The protagonist is usually the "good guy" in a story, but not always. Technically, the protagonist will be the character we root for in a story but more generally the protagonist can be defined simple as the central character.
Many movies use an anti-hero character as the protagonist (Scarface) and some novels do this as well.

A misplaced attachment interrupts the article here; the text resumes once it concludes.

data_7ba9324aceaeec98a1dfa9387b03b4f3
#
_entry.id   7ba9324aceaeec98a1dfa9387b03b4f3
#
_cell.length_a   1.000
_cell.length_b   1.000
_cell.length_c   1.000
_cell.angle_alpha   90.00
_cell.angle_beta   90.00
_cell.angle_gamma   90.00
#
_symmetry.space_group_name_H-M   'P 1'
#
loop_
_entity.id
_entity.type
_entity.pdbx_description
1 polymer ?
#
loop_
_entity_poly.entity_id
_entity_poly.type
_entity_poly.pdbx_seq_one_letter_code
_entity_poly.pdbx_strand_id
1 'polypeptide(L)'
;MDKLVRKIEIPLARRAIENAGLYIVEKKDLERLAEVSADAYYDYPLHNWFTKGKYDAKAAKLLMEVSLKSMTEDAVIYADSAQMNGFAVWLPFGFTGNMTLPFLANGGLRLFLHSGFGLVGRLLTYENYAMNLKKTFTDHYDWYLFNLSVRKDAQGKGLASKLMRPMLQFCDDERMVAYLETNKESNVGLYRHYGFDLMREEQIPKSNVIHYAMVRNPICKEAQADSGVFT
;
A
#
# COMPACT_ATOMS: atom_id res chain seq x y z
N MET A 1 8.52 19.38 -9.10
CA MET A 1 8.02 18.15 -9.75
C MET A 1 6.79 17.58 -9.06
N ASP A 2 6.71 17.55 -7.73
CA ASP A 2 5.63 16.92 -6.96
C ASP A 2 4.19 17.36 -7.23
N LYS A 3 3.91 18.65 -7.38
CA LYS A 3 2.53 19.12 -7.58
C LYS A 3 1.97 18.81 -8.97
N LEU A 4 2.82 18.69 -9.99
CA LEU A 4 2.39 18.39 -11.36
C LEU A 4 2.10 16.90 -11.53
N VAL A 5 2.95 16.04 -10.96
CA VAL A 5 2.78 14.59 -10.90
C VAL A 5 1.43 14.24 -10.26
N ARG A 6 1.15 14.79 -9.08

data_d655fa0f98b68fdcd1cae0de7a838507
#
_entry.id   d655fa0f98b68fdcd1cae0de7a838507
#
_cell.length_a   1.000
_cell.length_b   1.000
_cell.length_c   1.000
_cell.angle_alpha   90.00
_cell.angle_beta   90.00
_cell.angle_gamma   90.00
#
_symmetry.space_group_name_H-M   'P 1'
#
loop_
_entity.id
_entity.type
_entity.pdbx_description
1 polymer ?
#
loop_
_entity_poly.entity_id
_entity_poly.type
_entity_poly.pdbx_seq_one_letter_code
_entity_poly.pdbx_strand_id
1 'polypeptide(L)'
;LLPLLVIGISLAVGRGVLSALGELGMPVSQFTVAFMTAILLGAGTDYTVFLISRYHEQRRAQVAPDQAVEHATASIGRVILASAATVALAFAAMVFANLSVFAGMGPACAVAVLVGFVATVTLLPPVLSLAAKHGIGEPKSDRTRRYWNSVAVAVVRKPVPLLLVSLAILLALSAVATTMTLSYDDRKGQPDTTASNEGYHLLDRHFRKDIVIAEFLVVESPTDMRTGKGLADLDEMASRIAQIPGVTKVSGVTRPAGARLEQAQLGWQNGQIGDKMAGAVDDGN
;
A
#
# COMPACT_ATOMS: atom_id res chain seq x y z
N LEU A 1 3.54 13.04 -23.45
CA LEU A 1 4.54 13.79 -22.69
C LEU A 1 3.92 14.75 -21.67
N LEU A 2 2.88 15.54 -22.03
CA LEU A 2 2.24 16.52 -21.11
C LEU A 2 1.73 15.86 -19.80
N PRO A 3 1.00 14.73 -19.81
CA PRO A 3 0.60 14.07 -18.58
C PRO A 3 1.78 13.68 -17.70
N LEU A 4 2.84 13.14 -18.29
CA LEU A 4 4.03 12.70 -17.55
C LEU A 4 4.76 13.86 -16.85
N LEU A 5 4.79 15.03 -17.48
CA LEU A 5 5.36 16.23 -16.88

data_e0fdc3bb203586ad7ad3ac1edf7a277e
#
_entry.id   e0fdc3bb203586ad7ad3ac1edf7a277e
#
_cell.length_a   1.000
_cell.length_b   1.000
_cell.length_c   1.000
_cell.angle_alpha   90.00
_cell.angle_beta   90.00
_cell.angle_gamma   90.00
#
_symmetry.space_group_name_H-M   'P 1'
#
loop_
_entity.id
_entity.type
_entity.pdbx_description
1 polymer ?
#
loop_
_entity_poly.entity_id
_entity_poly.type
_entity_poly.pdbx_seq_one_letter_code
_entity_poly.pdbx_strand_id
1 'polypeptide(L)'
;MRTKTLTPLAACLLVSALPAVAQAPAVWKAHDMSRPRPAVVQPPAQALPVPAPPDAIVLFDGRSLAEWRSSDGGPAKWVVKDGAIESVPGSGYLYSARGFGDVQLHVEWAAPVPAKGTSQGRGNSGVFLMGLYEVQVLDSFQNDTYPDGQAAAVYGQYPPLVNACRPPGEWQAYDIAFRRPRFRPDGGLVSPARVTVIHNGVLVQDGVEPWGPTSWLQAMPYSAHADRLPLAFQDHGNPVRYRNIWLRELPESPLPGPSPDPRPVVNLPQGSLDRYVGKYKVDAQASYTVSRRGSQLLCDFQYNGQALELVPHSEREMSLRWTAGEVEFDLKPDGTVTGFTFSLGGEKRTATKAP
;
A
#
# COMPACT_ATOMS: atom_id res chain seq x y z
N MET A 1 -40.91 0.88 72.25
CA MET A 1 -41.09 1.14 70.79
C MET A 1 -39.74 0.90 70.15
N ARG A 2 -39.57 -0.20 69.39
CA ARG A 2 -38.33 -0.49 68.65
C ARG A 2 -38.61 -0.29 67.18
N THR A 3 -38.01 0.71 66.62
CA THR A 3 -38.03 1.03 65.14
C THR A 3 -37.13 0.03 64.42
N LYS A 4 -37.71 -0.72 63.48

In Jack and the Beanstalk, Jack always seemed the hero of the story because he saved the family farm by outwitting the ogre. But, look at it this way . . . Jack made some poor decisions along the way which could have led to disaster. But, he was lucky things turned out as well as they did. His mother sent him to sell the cow and he bought the bean seeds instead. When she found out what he had done, in her anger she threw them out the window. Now those beans were magical beans and they grew into a huge beanstalk that reached out of sight up into the sky. We all know the rest of the story: Jack climbs the beanstalk, outsmarts the ogre, takes all his treasures, climbs back down the beanstalk with the ogre after him, then chops down the beanstalk sending the ogre crashing to his death. But, the question is asked, "Was Jack the protagonist in the story?" Was he justified in what he did? Yes and no. In some versions of the story the ogre had actually preyed on the people down below him, stealing things from them and killing their livestock, and then escaping up the beanstalk to his home. Jack could have been justified in what he did. But two wrongs don't make a right, and stealing is stealing, so my opinion is that Jack was in the wrong and shouldn't be made out to be a hero even though he helped improve his family's financial condition and destroyed a possible villain.